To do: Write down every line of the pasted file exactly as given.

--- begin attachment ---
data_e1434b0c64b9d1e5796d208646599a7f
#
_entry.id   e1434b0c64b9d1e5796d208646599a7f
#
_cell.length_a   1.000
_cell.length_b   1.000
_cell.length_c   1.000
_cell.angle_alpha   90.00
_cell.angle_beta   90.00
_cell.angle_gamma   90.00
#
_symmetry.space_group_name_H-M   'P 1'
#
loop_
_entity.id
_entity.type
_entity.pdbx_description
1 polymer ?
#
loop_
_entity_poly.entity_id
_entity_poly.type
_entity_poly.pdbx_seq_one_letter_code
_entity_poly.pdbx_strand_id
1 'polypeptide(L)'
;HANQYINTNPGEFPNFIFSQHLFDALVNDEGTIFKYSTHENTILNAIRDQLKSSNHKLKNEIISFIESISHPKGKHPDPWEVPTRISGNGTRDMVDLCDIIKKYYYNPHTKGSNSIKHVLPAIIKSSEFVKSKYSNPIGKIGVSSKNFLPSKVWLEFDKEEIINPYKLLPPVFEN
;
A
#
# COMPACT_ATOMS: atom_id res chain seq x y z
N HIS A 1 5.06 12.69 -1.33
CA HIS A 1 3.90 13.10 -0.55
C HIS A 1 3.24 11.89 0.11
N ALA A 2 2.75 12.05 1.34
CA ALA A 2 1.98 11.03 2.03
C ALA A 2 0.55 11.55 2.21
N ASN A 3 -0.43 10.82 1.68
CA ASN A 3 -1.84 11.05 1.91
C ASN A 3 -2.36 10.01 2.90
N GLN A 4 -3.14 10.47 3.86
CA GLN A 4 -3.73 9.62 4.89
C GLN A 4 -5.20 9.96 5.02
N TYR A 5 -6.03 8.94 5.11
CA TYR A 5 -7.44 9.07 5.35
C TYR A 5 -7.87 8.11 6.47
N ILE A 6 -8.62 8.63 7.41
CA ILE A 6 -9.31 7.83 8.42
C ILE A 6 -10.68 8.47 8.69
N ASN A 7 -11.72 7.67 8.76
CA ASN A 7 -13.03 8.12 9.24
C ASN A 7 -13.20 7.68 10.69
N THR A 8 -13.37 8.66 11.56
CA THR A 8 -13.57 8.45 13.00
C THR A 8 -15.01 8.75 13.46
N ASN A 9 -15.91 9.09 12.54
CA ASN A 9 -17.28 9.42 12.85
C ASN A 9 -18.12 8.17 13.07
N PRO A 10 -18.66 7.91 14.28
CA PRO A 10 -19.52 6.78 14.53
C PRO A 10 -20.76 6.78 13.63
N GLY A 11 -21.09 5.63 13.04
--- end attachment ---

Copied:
data_e1434b0c64b9d1e5796d208646599a7f
#
_entry.id   e1434b0c64b9d1e5796d208646599a7f
#
_cell.length_a   1.000
_cell.length_b   1.000
_cell.length_c   1.000
_cell.angle_alpha   90.00
_cell.angle_beta   90.00
_cell.angle_gamma   90.00
#
_symmetry.space_group_name_H-M   'P 1'
#
loop_
_entity.id
_entity.type
_entity.pdbx_description
1 polymer ?
#
loop_
_entity_poly.entity_id
_entity_poly.type
_entity_poly.pdbx_seq_one_letter_code
_entity_poly.pdbx_strand_id
1 'polypeptide(L)'
;HANQYINTNPGEFPNFIFSQHLFDALVNDEGTIFKYSTHENTILNAIRDQLKSSNHKLKNEIISFIESISHPKGKHPDPWEVPTRISGNGTRDMVDLCDIIKKYYYNPHTKGSNSIKHVLPAIIKSSEFVKSKYSNPIGKIGVSSKNFLPSKVWLEFDKEEIINPYKLLPPVFEN
;
A
#
# COMPACT_ATOMS: atom_id res chain seq x y z
N HIS A 1 5.06 12.69 -1.33
CA HIS A 1 3.90 13.10 -0.55
C HIS A 1 3.24 11.89 0.11
N ALA A 2 2.75 12.05 1.34
CA ALA A 2 1.98 11.03 2.03
C ALA A 2 0.55 11.55 2.21
N ASN A 3 -0.43 10.82 1.68
CA ASN A 3 -1.84 11.05 1.91
C ASN A 3 -2.36 10.01 2.90
N GLN A 4 -3.14 10.47 3.86
CA GLN A 4 -3.73 9.62 4.89
C GLN A 4 -5.20 9.96 5.02
N TYR A 5 -6.03 8.94 5.11
CA TYR A 5 -7.44 9.07 5.35
C TYR A 5 -7.87 8.11 6.47
N ILE A 6 -8.62 8.63 7.41
CA ILE A 6 -9.31 7.83 8.42
C ILE A 6 -10.68 8.47 8.69
N ASN A 7 -11.72 7.67 8.76
CA ASN A 7 -13.03 8.12 9.24
C ASN A 7 -13.20 7.68 10.69
N THR A 8 -13.37 8.66 11.56
CA THR A 8 -13.57 8.45 13.00
C THR A 8 -15.01 8.75 13.46
N ASN A 9 -15.91 9.09 12.54
CA ASN A 9 -17.28 9.42 12.85
C ASN A 9 -18.12 8.17 13.07
N PRO A 10 -18.66 7.91 14.28
CA PRO A 10 -19.52 6.78 14.53
C PRO A 10 -20.76 6.78 13.63
N GLY A 11 -21.09 5.63 13.04